Originally posted by Guancyto
It stems from a really fundamental, basic failure to ask, for five years, "hey bossman, how exactly are we determining how much I get paid for this?"
Hrm. I will admit that I was thinking of novel and short story writers rather than RPG writers. You write a steamer trunk full of unworkable copy and your editor mercifully cuts it down to a novel, you get paid for a novel, you know?
Interesting that it isn't necessarily so elsewhere.
(I guess I'm a little biased from having read the corebook leaks, where there was so much unworkable copy, rightly thrown into the fire, and going "wait, you wanted to get paid by the word for that? Uh, let me check the going rate on birdcage liner...")
Huh. Since I am talking from the point of view of novels, short stories, nonfic and so on (which is just stuff I have actual experience writing and publishing, not hearsay and imagination), I am here to tell you that you're ...a bit all over the place. Because novels aren't by the word for one thing - you write a novel you get paid for a novel, that's true. And the way it works currently is that all the work got frontloaded, so you're being paid after you do the work (at least at the beginning, for most people). Short stories are fuzzier - it is by the word but for a range, still mostly paid post-writing. And you just don't get in if the story sucks/doesn't meet the spec of the anthology (if your editor is any good anyway). If it needs editing it gets edited and you still get paid by the word. If you get contracted for work like this, hand some shit in past deadline, you might get a cut fee, you might not, your work might go through the wringer to get edited up, it might not, but if it is gonna get used you're gonna get paid. And you get a contract when you get signed on unless you've got a handshake deal. Nonfic depends on market - mags and newspaper have brutal brutal word counts and limits and will hack your stuff to pieces if necessary, longer form depends on market.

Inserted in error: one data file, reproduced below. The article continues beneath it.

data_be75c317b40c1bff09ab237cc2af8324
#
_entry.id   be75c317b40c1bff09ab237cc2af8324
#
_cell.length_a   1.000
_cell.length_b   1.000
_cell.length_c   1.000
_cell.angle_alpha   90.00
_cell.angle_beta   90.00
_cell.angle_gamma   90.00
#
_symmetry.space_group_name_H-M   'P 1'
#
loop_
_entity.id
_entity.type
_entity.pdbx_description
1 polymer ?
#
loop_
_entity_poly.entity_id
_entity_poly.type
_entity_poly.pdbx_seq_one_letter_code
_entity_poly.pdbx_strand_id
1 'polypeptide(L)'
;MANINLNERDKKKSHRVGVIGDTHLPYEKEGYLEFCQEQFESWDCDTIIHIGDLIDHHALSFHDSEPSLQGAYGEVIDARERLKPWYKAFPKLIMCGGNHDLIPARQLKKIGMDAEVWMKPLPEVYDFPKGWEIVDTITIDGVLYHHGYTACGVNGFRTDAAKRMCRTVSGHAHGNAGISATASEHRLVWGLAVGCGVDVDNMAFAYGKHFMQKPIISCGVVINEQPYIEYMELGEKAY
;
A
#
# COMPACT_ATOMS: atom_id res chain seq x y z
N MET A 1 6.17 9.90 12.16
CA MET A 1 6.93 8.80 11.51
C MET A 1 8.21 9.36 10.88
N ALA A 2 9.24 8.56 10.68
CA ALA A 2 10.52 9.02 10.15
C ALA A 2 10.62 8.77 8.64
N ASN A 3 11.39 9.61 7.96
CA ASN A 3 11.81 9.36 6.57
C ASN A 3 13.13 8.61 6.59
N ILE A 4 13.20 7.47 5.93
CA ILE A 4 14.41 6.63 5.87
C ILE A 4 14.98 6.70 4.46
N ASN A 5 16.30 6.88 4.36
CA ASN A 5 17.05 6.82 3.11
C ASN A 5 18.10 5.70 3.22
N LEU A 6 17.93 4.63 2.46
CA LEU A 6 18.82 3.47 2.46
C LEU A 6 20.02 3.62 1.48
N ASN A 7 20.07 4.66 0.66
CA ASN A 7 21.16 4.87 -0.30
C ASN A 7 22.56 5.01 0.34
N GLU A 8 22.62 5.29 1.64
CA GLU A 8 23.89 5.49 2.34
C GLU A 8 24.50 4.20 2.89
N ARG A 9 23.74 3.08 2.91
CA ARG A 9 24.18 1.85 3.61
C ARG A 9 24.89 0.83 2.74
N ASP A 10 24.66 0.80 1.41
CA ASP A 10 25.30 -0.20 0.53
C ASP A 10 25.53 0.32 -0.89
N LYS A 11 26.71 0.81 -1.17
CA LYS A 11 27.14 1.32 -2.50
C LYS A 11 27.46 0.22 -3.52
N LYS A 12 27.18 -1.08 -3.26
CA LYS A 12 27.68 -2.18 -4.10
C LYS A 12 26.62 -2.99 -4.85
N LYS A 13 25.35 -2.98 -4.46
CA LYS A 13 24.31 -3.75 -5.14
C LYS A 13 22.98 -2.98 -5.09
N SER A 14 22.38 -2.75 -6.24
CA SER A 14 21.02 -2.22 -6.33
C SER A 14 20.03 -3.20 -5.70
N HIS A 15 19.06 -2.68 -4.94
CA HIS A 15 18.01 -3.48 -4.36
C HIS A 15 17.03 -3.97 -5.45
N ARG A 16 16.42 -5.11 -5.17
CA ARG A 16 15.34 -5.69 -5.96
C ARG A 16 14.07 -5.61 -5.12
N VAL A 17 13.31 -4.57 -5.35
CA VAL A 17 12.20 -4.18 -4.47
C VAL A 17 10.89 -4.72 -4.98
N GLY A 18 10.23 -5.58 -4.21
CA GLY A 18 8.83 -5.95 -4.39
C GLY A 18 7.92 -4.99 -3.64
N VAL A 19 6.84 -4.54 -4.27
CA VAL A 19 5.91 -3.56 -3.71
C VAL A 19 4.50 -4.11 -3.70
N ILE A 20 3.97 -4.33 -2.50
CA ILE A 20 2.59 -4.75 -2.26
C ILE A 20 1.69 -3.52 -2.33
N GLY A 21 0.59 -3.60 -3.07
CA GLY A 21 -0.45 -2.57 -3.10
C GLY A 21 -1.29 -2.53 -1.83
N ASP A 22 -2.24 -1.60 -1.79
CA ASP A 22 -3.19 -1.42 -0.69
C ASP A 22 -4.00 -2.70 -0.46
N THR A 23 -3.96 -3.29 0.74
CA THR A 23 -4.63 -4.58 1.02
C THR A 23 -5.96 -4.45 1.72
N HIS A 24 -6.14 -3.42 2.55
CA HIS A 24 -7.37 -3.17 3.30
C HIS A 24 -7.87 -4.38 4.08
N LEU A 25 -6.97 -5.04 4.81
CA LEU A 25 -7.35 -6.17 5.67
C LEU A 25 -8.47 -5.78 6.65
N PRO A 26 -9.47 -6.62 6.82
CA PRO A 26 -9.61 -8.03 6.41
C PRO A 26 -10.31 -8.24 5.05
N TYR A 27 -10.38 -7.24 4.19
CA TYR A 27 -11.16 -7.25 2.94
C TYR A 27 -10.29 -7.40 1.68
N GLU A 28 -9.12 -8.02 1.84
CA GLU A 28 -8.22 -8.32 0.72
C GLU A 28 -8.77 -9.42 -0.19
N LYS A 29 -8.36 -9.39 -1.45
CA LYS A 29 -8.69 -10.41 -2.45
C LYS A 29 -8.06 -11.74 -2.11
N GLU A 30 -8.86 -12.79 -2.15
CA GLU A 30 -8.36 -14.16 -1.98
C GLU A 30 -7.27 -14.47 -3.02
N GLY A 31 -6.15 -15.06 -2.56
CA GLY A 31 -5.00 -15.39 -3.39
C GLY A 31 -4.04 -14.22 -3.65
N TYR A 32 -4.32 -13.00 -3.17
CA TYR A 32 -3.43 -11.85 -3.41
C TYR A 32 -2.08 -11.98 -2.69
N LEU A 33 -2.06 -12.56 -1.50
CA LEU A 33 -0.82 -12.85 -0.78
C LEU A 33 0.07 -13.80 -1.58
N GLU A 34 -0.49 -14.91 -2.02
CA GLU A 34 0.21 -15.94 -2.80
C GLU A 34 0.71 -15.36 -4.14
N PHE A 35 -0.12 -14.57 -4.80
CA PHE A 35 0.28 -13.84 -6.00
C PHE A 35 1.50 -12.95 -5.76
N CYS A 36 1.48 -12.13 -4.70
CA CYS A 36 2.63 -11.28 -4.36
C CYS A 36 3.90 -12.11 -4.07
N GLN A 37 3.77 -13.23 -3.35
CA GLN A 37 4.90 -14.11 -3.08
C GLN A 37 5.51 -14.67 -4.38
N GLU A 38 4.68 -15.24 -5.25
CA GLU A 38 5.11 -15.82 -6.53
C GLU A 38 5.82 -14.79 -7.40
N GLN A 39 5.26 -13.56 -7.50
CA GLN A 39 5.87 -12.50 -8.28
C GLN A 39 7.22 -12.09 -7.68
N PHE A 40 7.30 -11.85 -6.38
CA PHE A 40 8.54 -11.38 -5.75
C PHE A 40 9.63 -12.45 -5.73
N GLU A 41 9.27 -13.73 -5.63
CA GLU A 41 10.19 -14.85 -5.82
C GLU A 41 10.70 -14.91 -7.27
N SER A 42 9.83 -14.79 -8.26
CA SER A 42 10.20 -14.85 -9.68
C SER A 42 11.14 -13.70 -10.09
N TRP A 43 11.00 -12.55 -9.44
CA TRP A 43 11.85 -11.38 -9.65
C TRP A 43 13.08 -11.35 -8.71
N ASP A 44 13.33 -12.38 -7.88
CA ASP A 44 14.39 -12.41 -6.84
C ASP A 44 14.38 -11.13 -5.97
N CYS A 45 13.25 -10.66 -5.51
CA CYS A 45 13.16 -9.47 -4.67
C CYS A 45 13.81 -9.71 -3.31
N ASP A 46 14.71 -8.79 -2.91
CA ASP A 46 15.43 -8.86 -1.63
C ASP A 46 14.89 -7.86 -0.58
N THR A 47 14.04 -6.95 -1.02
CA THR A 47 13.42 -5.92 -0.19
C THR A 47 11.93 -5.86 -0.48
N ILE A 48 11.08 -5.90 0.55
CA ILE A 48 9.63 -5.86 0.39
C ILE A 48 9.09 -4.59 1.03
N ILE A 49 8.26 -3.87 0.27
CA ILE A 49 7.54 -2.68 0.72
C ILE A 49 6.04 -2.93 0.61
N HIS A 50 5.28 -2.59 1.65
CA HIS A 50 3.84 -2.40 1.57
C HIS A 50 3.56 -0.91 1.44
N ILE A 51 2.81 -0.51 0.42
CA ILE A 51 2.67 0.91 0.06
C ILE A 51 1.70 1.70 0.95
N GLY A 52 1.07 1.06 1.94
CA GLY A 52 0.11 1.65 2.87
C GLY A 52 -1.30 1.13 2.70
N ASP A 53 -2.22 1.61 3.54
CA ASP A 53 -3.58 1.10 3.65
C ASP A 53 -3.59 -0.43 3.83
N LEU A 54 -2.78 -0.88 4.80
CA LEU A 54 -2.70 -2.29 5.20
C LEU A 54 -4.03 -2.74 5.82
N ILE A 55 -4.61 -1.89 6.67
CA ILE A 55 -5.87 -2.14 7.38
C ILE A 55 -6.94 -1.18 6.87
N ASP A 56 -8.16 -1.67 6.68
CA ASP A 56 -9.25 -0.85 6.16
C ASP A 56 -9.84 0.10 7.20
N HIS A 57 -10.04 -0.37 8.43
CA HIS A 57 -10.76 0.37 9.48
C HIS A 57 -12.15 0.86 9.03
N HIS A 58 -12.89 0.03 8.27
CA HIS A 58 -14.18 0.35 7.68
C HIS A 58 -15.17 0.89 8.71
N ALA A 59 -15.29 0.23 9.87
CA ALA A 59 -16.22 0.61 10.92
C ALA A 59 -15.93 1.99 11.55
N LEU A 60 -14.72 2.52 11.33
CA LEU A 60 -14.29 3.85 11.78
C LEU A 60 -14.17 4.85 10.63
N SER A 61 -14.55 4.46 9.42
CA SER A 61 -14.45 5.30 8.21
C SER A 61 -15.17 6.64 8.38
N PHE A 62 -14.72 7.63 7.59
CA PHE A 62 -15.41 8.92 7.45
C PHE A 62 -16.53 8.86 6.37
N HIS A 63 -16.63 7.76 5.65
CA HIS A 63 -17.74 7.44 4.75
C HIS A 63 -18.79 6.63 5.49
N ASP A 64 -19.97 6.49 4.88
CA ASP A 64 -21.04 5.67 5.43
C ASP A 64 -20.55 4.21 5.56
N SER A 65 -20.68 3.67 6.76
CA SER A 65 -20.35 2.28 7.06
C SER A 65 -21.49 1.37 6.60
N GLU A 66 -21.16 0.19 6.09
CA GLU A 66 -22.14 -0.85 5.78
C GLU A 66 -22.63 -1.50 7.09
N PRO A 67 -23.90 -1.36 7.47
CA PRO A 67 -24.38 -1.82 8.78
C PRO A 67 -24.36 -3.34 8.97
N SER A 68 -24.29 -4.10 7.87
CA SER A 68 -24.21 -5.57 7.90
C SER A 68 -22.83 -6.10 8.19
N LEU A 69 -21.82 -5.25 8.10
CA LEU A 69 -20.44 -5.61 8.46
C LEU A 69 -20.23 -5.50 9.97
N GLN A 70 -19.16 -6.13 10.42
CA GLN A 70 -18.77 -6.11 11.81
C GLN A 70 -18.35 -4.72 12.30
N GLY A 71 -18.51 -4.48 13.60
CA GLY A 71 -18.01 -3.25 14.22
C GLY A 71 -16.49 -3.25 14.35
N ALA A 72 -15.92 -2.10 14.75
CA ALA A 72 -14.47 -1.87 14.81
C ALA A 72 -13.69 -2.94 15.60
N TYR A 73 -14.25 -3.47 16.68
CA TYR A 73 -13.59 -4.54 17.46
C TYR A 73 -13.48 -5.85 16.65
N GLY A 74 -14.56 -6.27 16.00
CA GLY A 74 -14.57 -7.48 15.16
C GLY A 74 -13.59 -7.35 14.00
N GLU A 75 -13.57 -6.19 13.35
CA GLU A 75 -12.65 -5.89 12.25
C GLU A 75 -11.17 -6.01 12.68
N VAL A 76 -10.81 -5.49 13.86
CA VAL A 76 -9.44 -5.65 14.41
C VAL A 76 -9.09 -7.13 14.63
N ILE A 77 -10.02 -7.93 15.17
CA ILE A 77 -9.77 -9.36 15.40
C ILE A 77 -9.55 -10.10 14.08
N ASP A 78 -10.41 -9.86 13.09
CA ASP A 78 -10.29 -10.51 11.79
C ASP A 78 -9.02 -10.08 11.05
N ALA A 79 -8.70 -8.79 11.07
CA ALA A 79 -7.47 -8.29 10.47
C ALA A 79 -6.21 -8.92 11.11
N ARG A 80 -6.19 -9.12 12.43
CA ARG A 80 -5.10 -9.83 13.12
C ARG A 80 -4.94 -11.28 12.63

What doesn't happen is that you edit it, the cut stuff gets used elsewhere, and you don't get paid because it got cut and you got paid for the first 3000 not anything after. That's how you get sections that don't make sense. That's how you get references to bits that got cut elsewhere. That's how you get 'shit we didn't cover X in your write up can you add that in please' resulting in either everything being cut past the bone to fit word count, or writers not getting paid.
And it isn't so much 'determining how much' as, say, issuing a contract for the things you've agreed on because handshake deals don't suffice anymore. A contract isn't just about how much you get paid, it's things like other fees, protections, deadlines. Contingency plans, and so on.
Also talking from the POV of someone who has seen drafts, so the 'they haven't produced anything' is, to not put a finer point on it, bullshit. John and Holden were producing work, and we were planning stuff. It didn't make it to you, the consumer, but it was being made and being written. And some of it being shit is likely on the writer, which given the fact it is a team effort and you're reading drafts, that is unsurprising in the least. And the Devs are paid by the word that they have to work on which was part of throwing shit into the fire when it was bad, and wrangling writer ego/anxiety about it too.
(I mean, I am in the enviable position of having seen a bunch of the 'lost material' but hey, that's a perq of being mates with them, not about my writing)